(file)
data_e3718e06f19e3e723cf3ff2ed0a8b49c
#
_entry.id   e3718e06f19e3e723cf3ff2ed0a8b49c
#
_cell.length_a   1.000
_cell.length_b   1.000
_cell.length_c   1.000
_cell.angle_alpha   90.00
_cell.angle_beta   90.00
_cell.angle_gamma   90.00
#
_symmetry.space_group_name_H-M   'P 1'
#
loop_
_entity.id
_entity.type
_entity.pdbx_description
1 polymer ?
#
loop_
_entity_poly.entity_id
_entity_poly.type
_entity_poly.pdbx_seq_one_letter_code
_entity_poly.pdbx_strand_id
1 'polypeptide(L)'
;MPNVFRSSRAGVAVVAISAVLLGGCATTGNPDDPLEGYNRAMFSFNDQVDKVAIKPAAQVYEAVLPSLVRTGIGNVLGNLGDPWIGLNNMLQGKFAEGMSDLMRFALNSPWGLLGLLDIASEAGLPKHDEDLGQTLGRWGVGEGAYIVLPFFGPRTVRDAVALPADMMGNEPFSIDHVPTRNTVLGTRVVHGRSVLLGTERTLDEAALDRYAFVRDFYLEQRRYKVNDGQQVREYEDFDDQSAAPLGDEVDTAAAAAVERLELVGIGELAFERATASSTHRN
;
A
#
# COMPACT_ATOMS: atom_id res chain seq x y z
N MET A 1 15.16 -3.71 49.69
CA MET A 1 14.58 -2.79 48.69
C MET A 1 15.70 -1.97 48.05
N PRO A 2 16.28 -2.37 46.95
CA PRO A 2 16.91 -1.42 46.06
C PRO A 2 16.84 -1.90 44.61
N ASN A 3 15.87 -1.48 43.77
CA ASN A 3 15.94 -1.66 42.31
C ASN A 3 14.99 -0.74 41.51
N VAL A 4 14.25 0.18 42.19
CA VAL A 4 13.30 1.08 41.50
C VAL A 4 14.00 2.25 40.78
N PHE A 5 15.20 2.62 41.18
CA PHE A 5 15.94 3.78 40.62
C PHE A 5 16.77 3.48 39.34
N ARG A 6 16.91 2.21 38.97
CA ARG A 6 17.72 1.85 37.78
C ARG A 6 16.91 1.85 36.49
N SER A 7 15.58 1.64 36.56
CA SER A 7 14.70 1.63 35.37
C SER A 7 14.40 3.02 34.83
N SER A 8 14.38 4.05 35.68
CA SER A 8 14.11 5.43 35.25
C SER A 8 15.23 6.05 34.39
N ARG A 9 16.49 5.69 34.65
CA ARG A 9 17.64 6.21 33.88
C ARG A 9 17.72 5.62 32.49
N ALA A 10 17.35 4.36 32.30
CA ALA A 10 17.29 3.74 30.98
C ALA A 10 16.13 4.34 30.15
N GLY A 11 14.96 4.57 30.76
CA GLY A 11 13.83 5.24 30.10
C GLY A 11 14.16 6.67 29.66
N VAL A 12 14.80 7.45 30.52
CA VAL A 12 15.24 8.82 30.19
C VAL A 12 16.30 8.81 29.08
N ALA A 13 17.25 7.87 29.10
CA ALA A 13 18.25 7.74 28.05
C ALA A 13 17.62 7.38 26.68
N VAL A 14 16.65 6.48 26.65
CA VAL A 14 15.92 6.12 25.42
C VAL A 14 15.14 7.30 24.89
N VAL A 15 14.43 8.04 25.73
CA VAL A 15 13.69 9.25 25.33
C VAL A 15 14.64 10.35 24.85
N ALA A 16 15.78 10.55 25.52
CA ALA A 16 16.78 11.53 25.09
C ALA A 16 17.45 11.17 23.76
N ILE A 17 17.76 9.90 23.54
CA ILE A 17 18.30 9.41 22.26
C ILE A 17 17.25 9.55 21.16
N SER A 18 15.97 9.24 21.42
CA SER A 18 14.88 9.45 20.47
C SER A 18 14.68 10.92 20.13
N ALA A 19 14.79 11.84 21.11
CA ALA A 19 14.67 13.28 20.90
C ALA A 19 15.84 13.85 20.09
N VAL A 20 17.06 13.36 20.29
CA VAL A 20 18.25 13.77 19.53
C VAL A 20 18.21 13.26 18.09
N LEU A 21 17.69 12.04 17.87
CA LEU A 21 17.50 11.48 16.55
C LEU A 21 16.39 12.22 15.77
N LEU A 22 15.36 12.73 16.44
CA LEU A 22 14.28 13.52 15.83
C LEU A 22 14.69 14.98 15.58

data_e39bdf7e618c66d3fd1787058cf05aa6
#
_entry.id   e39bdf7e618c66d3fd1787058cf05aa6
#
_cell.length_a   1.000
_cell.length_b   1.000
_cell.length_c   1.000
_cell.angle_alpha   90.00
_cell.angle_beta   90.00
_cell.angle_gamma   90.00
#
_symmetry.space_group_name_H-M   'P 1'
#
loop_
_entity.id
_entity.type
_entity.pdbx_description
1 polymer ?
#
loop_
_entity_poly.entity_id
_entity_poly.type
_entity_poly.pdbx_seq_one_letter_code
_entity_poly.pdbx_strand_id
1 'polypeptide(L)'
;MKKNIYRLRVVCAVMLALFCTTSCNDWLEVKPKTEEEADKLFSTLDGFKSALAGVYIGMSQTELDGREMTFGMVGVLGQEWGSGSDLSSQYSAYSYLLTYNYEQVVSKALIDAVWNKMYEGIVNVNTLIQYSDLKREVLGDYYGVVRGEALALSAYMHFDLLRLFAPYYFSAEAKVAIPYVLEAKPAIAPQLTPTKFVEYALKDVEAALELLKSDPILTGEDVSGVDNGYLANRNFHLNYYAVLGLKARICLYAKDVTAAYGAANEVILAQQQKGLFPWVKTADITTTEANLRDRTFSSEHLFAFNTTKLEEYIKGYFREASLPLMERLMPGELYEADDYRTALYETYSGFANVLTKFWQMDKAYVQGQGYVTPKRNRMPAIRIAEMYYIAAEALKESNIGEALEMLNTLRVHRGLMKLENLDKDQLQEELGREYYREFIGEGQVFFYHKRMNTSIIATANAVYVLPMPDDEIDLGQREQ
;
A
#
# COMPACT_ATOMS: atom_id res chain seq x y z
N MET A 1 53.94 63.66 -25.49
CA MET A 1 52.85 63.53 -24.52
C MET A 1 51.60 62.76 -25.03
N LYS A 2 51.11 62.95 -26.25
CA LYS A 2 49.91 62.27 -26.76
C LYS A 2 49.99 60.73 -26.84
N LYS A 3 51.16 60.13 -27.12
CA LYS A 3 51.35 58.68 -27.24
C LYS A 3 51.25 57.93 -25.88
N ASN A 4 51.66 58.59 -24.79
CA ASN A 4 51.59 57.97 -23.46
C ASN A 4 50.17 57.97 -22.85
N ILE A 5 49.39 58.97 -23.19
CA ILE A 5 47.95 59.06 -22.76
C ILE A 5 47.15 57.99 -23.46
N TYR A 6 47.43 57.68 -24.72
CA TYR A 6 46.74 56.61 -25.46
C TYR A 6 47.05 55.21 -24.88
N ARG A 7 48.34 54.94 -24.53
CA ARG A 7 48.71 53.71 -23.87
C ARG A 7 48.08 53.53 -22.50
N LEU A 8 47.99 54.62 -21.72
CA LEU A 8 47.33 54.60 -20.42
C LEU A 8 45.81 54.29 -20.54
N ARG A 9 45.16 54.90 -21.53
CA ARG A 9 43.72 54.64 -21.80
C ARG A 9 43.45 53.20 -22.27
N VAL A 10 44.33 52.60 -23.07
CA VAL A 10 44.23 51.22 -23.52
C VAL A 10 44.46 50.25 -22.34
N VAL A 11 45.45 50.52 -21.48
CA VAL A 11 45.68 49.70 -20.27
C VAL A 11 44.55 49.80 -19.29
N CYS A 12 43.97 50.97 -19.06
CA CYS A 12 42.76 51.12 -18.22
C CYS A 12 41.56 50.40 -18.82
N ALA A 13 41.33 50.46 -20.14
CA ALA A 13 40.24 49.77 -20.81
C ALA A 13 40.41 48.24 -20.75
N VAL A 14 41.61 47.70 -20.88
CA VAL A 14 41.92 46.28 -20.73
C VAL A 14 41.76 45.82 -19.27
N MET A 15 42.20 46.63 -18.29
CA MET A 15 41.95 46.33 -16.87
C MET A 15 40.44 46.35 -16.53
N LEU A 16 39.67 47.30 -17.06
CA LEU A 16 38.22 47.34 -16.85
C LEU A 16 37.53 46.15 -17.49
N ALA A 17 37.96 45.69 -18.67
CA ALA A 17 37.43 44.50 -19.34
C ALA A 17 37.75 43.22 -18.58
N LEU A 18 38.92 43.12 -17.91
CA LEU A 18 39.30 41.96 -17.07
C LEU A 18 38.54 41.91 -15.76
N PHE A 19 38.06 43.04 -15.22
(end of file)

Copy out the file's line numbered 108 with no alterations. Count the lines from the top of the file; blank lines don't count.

_symmetry.space_group_name_H-M   'P 1'